Blues and Hues
Clifford Lamb is a San Francisco-based pianist/composer who is releasing his fourth solo album as a leader and his third with renowned bassist Buster Williams and charismatic drummer Cindy Blackman Santana, among the cast of supporting musicians. The concept for Blues & Hues is a mashup of different genres. perhaps not quite as far reaching as the multi-genre work of folks like Robert Glasper. Yet, it offers some interesting moments that feature gospel singing, rap, world and indigenous music. They are all melded into existing compositions through the work of both Lamb and his producer Jeffrey Weber. Also aboard, as he was for Lamb’s Brothers and Sisters, is acclaimed New Orleans trumpeter Nicholas Payton. It’s the third chapter in Lamb’s series of “cameo collections”: mini-albums (although this is 44 minutes) that adopt the model of hip-hop and pop musicians who generally offer albums in the 30-45 minute range, unlike many jazz artists who hover around 60 minutes.
Lamb began playing classical piano at the age of five. He discovered jazz at age 16. Clifford’s first jazz piano teacher just happened to be Wes Montgomery’s pianist, Richard Crabtree. Shortly thereafter, Clifford graduated from the Berklee College of Music in Boston and joined the Tommy Dorsey Orchestra. Along the way, Clifford had the opportunity to play with such stellar musicians as Kevin Eubanks, Tommy Campbell (Dizzy Gillespie), the Mahavishnu Orchestra, Carl Burnett, John Patitucci, Herbie Lewis and Larry Gales, and many others. He is already attracting notable musicians to his projects, as stated previously.
While the album is wide ranging, it’s totally acoustic, marked especially by Lamb’s excellent grand piano. There are some heavy political overtones here as the group addresses political morality and interpersonal divisiveness in the centerpiece “Peace Requiem,” taken in two parts, the abridged at five plus minutes and the unabridged ten minute version. It opens with a lilting flute melody “Peace Prayer,” reflecting American Indian music before it slides into “Roll Jordan Roll,” a 17th -century spiritual adapted by African slaves when reaching America. It is sung gorgeously by Alex Brown (one of Ray Charles’ original Raelettes). Her passage then yields to poet/rapper Anacron who delivers a powerful reading before the piece exits to the rhythm of McCoy Tyner’s “Walk Spirit, Talk Spirit.”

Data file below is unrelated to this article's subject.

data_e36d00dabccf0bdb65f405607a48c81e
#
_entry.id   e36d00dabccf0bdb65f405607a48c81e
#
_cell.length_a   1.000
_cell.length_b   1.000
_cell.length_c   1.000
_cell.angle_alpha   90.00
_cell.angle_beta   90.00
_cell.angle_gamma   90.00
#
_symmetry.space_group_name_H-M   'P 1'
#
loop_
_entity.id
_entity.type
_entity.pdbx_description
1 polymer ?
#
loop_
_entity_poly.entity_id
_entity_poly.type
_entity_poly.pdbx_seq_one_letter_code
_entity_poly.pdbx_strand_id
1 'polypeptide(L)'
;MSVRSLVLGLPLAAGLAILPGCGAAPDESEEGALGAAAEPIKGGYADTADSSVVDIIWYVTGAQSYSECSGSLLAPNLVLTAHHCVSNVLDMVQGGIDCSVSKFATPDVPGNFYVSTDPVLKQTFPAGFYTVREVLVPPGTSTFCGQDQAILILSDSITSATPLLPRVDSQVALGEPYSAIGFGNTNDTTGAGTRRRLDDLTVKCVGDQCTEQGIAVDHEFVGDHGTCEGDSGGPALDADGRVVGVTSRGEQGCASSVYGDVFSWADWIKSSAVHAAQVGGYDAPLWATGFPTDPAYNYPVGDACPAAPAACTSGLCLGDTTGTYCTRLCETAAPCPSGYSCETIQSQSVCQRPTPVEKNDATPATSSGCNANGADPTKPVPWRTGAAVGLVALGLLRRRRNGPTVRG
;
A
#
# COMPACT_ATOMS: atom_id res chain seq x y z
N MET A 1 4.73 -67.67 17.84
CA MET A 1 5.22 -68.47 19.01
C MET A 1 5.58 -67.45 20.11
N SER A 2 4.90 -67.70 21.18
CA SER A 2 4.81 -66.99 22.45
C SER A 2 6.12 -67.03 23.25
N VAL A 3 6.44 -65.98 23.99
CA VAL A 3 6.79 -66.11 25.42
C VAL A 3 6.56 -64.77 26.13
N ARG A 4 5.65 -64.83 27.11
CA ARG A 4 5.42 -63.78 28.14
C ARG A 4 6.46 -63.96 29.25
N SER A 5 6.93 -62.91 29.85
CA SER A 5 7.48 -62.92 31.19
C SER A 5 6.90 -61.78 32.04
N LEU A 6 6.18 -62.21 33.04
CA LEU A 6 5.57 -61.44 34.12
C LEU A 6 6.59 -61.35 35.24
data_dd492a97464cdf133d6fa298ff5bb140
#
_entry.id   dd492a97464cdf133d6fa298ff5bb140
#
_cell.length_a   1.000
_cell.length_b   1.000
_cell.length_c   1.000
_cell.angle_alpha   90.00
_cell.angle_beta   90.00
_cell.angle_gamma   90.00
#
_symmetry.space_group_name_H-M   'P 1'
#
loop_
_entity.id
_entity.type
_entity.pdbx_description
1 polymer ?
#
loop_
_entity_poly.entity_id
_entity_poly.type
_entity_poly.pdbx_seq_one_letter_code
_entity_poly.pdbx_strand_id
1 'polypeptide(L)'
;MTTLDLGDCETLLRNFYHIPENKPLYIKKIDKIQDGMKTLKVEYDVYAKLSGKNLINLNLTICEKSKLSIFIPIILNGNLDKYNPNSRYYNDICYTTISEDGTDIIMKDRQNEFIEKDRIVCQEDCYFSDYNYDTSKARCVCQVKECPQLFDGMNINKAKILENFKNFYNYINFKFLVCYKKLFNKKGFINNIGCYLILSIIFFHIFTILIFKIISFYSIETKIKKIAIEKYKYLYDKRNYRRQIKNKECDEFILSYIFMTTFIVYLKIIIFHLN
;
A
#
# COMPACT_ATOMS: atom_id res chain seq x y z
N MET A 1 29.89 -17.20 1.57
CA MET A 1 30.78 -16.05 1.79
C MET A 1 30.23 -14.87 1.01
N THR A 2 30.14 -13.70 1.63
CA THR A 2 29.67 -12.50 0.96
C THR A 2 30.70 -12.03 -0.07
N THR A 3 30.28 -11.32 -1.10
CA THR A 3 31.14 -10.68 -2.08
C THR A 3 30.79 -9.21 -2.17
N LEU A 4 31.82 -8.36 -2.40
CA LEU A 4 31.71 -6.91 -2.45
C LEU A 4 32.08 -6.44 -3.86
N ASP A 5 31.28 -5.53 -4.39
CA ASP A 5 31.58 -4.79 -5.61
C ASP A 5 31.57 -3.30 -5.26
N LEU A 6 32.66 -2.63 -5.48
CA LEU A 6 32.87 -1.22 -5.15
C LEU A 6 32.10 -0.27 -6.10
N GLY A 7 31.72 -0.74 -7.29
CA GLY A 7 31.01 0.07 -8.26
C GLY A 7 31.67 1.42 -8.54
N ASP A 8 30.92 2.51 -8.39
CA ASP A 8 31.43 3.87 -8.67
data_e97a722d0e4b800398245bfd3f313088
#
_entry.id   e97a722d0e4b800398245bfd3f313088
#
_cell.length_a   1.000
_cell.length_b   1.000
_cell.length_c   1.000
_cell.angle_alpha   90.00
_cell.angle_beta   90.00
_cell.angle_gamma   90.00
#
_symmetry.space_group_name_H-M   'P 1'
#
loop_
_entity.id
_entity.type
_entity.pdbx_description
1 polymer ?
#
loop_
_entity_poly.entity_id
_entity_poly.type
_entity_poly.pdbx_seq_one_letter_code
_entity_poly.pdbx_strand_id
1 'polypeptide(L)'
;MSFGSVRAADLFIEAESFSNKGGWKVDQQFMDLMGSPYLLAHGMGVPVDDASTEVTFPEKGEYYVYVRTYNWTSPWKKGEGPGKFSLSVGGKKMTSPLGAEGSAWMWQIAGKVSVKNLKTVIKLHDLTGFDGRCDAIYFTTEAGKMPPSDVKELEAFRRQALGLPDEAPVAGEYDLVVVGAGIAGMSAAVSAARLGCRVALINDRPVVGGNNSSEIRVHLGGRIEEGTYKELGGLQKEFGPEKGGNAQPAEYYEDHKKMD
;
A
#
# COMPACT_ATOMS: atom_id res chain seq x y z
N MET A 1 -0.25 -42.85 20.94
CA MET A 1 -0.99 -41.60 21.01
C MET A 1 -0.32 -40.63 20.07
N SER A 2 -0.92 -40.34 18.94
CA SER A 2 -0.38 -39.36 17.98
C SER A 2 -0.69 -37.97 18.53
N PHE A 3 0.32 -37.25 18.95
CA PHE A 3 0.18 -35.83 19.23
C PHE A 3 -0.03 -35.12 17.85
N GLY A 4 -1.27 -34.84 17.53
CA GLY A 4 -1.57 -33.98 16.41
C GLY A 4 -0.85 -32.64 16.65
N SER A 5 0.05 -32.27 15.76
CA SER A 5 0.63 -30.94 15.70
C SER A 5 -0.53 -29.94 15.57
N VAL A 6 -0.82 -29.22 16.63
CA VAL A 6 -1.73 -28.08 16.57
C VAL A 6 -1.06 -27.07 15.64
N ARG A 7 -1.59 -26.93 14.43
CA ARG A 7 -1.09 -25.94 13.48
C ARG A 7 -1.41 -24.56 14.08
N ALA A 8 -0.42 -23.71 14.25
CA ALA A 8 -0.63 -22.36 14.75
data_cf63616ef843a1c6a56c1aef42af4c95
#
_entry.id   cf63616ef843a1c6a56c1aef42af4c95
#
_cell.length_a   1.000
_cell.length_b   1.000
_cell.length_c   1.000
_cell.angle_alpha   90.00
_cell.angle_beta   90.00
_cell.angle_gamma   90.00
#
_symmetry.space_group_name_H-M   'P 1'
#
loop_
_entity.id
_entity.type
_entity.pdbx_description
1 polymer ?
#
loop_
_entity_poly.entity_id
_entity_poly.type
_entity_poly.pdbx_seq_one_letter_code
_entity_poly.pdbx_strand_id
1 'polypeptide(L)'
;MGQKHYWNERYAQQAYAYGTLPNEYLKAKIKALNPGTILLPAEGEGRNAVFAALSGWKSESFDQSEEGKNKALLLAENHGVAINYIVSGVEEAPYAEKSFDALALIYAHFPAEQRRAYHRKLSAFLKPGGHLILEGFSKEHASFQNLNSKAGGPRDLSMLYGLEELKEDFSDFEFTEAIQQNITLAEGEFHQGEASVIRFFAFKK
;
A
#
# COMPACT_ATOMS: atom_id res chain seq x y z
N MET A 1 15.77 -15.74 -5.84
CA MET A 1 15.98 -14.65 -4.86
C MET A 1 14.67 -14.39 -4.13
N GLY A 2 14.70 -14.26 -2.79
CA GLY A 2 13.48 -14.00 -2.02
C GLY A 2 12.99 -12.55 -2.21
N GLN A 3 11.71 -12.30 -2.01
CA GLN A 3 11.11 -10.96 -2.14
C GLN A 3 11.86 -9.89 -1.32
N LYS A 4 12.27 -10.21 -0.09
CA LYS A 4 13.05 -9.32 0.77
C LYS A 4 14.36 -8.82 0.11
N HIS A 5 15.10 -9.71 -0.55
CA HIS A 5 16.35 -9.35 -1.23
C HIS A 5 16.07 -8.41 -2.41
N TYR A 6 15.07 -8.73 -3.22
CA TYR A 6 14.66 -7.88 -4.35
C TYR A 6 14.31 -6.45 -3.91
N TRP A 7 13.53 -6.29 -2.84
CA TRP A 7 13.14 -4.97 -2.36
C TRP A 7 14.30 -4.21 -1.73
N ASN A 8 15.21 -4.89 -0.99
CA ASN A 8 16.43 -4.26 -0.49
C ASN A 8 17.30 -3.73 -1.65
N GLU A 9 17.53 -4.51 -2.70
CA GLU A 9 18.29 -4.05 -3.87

The opening title track features splendid trumpet from Payton, as Lamb takes the melodic hook of Nat Adderley’s “Jive Samba” following his introductory groove of “Ramping On Up.” “No Regrets” has a snippet of music by the early 20th-century Spanish composer Manuel de Falla to an original by Lamb, and then to Barcelona-born indie rocker Laura Vall’s rendition of “Here’s to Life.” “Me and You” showcases Payton’s wonderful ballad tone on the Gershwin standard “I Loves You Porgy” which segues to Lamb’s bluesy “You’re My Everything.” There’s a trio ode to Miles in “Smiles for Miles,” the only un-mashed track and one that features remarkable drumming from Cindy.
“Beat a Lonely Path,” in a duo setting with flutist Scott Mayo, melds the theme of Clint Eastwood’s Gran Torino with bookends of “Echoes,” Lamb’s original that was composed after hearing a piece called “In A Village of Hmong” performed by China’s Shen Yun Orchestra as an homage to the Hmong people and their deep spiritual values. It’s a gorgeous piece of music. His final tune, “La Ultima,” is done solo, incorporating movie themes by Antonio Carlos Jobim and Jamie Cullum.
As added bonuses, the cover art is stunning and journalist Neil Tesser provides copious notes on each selection. This a daring concept that’s executed extraordinarily well, causing this writer, and probably most listeners, to seek out others from Lamb’s catalog.
- Jim Hynes
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